February 16, 2009, 08:31 PM
I'm kinda a newb to reloading. About 4 mos and 1200 rounds of 45.
I have a Hornady LNL. I now want to start reloading .223, but it seems there are a million things to purchase. Chalmfer, deburer, pocket uniformer, case trimer. What is actually needed to reload .223 on my LNL? Does anyone reload on a progressive? and what do you use? I have not purchased dies yet. I was going to purchase Hornady dies. Any suggestions would be helpful.
February 16, 2009, 08:49 PM
Kip Cubed -
Hornady dies are nice. You might also look at the 223 RCBS X-Dies which keep you from having the trim. You'll probably have to take what you can get. From what I've seen everyone is out of 223 reloading equipment. Probably have to call Hornady and buy direct at list price is the best bet.
I load 223 on a progressive but you'll have to size, then trim to length... so they pass 2 times through instead of the 1 time you've used on your pistol loading. Other than the 223 bullet, rifle powder, rifle primers it's the same process as your 45. So it goes much slower.
• Note that reloading data varies between 223 bolt action and 223 for AR. Buy a RLM accordingly.
• You only need the pocket swager or countersink if you're reloading Mil brass.
• There is a special small rifle primer for the AR since they can "slam fire" with a standard rifle primer. They go by different names, but you can find them.
• Suggest you buy a ball powder to use in your auto powder dispenser. There are lots of good ball powders for the 223.
• Rifle reloading also calls for case lube.
Hope this helps!
February 16, 2009, 09:05 PM
If gonna be reloading any volume of 223 I highly recommend getting a trim mate!! It'll save you tons of time. All the time in reloading rifle is spent prepping the brass. Once you get the brass prepped is a smooth walk home!
Also, if your gonna be buying mil surp (lake city, etc) brass and you can swing it, pick up a super swage from Dillon.
If you need to trim lots of brass you may also want to look at the possum hollow trimmer. I hate trimming so I am now looking at the getting the RCBS X-die which has been mentioned.
I load a my 223 on a Lee Classic Cast Turret.
February 16, 2009, 10:02 PM
Thanks!! Now let me ask something that I've never really known. What is swaging? Is it where the primer pocket is uniformed? Also, will the trim mate trim the brass as well? The county gun range here sells .223 for 7 bucks for 100, once fired I guess. The guy at the counter states that you get double that because they don't count them out, they weigh the brass they sell. I just wish I could find 7.62 brass at this price.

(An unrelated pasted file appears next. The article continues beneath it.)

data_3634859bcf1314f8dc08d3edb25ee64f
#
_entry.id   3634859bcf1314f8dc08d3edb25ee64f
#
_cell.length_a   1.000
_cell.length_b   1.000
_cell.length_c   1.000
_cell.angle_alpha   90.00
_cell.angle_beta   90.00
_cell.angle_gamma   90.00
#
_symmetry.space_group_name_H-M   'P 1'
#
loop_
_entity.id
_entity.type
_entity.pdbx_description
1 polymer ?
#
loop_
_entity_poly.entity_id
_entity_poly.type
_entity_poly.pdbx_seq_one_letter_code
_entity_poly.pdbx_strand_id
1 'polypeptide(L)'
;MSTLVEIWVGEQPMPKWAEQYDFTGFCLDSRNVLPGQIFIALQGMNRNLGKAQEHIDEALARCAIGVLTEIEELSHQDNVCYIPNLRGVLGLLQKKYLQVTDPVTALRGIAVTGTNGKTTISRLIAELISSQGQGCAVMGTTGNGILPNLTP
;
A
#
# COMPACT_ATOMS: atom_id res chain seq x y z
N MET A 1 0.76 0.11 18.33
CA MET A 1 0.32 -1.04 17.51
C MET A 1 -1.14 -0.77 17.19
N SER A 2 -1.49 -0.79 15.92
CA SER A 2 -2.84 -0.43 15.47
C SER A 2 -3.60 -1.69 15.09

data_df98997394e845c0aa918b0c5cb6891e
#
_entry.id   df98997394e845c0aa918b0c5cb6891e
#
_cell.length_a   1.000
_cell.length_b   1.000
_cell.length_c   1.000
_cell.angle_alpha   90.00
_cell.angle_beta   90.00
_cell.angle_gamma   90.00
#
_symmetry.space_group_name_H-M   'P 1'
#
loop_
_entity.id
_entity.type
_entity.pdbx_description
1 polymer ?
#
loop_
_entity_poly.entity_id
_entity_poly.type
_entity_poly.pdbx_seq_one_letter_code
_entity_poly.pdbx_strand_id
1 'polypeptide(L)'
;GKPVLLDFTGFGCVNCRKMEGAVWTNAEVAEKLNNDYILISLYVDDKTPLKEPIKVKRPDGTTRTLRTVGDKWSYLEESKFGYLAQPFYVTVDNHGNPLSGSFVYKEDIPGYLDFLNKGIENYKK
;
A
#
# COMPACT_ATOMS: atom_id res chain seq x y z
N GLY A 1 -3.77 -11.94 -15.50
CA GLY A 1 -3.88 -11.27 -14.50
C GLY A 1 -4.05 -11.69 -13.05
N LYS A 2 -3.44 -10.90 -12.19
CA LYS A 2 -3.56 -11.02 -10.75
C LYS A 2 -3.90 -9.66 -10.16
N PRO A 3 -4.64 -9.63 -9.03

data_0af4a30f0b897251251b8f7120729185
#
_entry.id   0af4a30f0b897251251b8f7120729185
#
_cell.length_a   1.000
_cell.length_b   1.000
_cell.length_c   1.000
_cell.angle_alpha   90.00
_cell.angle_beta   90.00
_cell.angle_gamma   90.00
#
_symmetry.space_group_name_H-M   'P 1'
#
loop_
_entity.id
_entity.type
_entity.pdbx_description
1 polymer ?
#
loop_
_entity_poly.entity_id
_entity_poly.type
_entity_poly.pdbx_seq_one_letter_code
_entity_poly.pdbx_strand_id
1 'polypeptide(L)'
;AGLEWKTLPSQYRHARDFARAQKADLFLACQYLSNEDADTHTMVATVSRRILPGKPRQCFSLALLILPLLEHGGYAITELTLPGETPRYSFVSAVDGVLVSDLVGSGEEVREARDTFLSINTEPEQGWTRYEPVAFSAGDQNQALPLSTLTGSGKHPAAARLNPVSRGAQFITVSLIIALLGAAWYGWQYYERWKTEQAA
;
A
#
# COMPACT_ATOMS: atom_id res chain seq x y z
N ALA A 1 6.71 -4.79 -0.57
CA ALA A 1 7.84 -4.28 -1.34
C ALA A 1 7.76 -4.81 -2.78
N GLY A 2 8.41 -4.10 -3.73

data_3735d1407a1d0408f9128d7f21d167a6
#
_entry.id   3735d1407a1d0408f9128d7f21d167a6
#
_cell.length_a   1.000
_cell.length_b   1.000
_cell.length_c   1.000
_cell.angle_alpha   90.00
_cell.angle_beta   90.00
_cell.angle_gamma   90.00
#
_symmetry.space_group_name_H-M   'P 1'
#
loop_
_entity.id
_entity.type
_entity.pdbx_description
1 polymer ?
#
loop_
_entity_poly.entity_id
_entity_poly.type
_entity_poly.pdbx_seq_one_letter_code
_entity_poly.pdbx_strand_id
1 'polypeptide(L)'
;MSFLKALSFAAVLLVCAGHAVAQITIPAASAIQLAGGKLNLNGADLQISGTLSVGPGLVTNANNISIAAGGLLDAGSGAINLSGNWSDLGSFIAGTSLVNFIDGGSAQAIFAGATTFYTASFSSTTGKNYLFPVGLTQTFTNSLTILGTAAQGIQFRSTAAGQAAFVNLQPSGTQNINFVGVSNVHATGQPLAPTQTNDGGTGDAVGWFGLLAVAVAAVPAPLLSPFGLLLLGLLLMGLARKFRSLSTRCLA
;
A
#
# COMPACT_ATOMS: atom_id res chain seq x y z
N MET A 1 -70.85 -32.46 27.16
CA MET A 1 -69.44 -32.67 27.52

February 16, 2009, 10:33 PM
"Trimming" is a cutting action, done by rotating either the brass or the cutter against a stationary counterpart. A by-product will be "chips" or pieces of brass cut off the case. Trimming can leave sharp edges which may have to be removed by subsequent cutting steps to "chamfer" the corners.
"Swaging" is a press forming operation in which the brass is forced to flow out of the way. It is accomplished by forcing a shaped tool into an area (in this case the primer pocket) under immense pressure on a static case. The process produces no waste material and leaves the part smooth to the touch.
February 17, 2009, 12:32 AM
I load single-stage, so speed is not a factor. I measure each powder charge on a balance scale. I trim each case as though my life depended on it. I load fifty rounds per evening. I'll bet my life on every round I've loaded. Call me old-fashioned or wasteful of my time, but reloading is merely a hobby to me. A serious hobby of maximum results. I chronograph every range load. It's my hobby to create the finest accuracy and potency per round. Some people have cut me to the quick regarding "unsafe" loads, but they generally adhere to "published" loads of extreme safety regarding OLD, SAD rifles in poor shape. Since nothing is perfect in quality, I always recommend starting safe and working up toward one's rifle's capability. A Newer Ruger Mark II or Remington Model 700 is NOT a SAD old rifle. Use commonsense and either use "SAFE" factory loads, or experiment if you have a MODERN firearm. Even "Factory-Loads" now come in degrees of power. cliffy